Susan discusses problems we face as we work to remake our material world with healthy and safe materials.
Prior to joining the Institute, I spent more than 15 years conducting research on chemical contaminants in the environment, studying to what extent they accumulated in wildlife and their potential toxicity. The first paragraph of every research paper I wrote began with answering the questions: ‘Why are we studying these chemicals?’ and ‘How did they end up in the estuary or in the dust in our homes?’ The answer was, because they were or are still used in consumer products that surround us -- flame retardants in furniture and baby products, surfactants in detergents, and antibacterial chemicals, plasticizers, and other chemicals in a variety of personal care products and other common household items.
After reporting to what extent these chemicals have accumulated in our homes and environment, I concluded the reports by answering the questions: ‘So what does this mean?’ and ‘Are the chemicals going to negatively harm us or wildlife?’ And the answer was always the same: “The chemicals have been associated with a wide variety of effects but few toxicity studies have been conducted and therefore the potential impacts are for the most part unknown.”
With the burden of proof of safety on the government and the general public rather than the chemical industry, it has been impossible to sufficiently test the nearly 100,000 chemicals used today in commerce for their potential toxicity.
Meanwhile, while we wait for additional toxicity studies, chemicals continue to accumulate in people and the environment. I studied numerous examples of industrial chemicals such as PCBs and the PBDE flame retardants that were produced and used for decades before their potential to cause harm was fully recognized. Their use was eventually regulated or phased out, but only after much of the damage had been done and they were in our bodies, our homes, and our environment.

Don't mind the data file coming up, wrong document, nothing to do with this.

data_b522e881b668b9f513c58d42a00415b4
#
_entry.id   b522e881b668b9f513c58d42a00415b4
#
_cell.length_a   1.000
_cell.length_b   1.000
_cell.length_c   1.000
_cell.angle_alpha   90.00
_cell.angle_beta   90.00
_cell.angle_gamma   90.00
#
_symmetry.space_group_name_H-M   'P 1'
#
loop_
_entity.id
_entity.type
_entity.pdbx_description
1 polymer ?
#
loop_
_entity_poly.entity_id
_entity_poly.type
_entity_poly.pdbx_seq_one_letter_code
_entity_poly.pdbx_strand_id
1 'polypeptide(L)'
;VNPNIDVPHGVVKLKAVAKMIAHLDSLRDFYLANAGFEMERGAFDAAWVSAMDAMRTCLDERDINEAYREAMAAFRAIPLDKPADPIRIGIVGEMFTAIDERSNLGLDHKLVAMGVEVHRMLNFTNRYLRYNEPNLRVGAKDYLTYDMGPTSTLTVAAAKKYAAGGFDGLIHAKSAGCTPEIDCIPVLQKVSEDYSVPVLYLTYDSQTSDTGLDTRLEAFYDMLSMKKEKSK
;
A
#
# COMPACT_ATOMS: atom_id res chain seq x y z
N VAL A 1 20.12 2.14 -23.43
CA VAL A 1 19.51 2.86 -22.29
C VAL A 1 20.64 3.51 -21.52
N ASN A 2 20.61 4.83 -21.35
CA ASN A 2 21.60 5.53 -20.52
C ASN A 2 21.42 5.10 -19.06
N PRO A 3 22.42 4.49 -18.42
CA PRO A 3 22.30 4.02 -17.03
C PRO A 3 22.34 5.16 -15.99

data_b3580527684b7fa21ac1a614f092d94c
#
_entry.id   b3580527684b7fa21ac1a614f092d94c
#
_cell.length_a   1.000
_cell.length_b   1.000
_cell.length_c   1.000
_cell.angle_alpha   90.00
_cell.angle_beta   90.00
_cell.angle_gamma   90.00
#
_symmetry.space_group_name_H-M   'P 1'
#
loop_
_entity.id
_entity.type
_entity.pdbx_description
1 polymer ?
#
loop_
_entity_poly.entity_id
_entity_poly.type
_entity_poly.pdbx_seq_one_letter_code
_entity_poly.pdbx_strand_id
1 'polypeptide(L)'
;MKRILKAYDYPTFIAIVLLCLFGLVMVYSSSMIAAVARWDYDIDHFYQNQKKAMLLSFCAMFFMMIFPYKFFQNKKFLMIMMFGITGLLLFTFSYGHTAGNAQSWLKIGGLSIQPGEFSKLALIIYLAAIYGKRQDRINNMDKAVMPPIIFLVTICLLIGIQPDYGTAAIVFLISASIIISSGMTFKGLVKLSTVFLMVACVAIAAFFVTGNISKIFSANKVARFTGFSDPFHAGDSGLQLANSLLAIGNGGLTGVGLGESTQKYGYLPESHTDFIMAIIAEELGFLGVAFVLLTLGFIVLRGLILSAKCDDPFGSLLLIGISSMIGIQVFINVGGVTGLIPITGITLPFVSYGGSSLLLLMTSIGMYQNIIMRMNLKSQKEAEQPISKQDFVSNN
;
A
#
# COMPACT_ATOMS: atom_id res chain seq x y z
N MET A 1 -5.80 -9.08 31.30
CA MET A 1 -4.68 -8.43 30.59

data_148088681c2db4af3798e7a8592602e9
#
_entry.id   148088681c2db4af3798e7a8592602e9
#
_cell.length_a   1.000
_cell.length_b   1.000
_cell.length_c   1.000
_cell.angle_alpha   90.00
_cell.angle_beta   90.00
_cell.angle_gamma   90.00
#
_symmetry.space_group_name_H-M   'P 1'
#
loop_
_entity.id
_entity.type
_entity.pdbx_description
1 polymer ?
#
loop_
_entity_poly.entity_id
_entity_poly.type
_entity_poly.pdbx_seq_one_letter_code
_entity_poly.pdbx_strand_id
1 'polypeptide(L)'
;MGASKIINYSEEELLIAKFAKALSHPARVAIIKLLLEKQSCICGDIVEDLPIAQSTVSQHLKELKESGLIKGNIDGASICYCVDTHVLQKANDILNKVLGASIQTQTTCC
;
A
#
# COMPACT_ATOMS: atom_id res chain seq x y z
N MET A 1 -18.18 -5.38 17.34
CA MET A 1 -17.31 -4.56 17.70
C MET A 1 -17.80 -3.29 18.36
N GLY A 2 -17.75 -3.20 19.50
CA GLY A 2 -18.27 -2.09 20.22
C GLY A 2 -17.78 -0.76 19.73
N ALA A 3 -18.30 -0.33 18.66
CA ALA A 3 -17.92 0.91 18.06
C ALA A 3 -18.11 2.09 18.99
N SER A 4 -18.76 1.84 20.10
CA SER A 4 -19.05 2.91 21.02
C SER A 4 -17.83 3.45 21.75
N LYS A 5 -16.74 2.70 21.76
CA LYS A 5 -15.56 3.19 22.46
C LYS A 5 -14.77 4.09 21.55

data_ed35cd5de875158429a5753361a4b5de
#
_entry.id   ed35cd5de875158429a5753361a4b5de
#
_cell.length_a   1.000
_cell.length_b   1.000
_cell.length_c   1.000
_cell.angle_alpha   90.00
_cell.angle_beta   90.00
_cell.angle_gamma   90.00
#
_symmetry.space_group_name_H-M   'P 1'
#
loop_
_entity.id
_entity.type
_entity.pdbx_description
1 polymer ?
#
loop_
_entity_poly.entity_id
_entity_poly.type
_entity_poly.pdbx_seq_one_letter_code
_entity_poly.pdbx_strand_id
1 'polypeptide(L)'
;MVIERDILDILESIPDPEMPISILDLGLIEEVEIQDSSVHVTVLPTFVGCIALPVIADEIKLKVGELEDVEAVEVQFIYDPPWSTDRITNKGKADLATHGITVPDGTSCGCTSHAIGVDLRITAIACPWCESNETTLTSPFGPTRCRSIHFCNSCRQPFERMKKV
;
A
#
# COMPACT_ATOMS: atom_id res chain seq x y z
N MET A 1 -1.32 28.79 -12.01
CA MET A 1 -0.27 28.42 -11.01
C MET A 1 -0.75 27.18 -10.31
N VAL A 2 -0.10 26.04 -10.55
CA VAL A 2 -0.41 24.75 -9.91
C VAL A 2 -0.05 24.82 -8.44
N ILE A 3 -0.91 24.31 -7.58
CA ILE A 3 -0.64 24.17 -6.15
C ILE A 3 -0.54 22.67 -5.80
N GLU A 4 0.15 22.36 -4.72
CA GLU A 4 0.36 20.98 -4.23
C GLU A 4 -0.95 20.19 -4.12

Too often these restrictions lead to the use of chemicals that are less well studied and it takes years before we learn that they are just as harmful as the chemicals they replaced.
After finding out that baby products sold today contained a carcinogenic chemical that was phased out of children’s pajamas in the 1970s, I decided to play a more active role in helping to stop this ‘whack-a-mole’ chemical use cycle.
I joined the team at the Cradle to Cradle Products Innovation Institute so that I could help designers and manufacturers make better products -- products that not only contain chemicals that are safe for people and the environment, but products that can also be recycled for future uses and are manufactured using responsible practices.
My favorite aspect of the Cradle to Cradle product certification program is that it inherently recognizes that changing product design and manufacturing processes is not easy. As a continuous improvement quality standard, the program provides a pathway for improvement over time and acknowledges that innovation is needed to take each step to higher and higher levels of C2C product certification.
A commitment to design better products following the Cradle to Cradle principles is all that is needed to get started.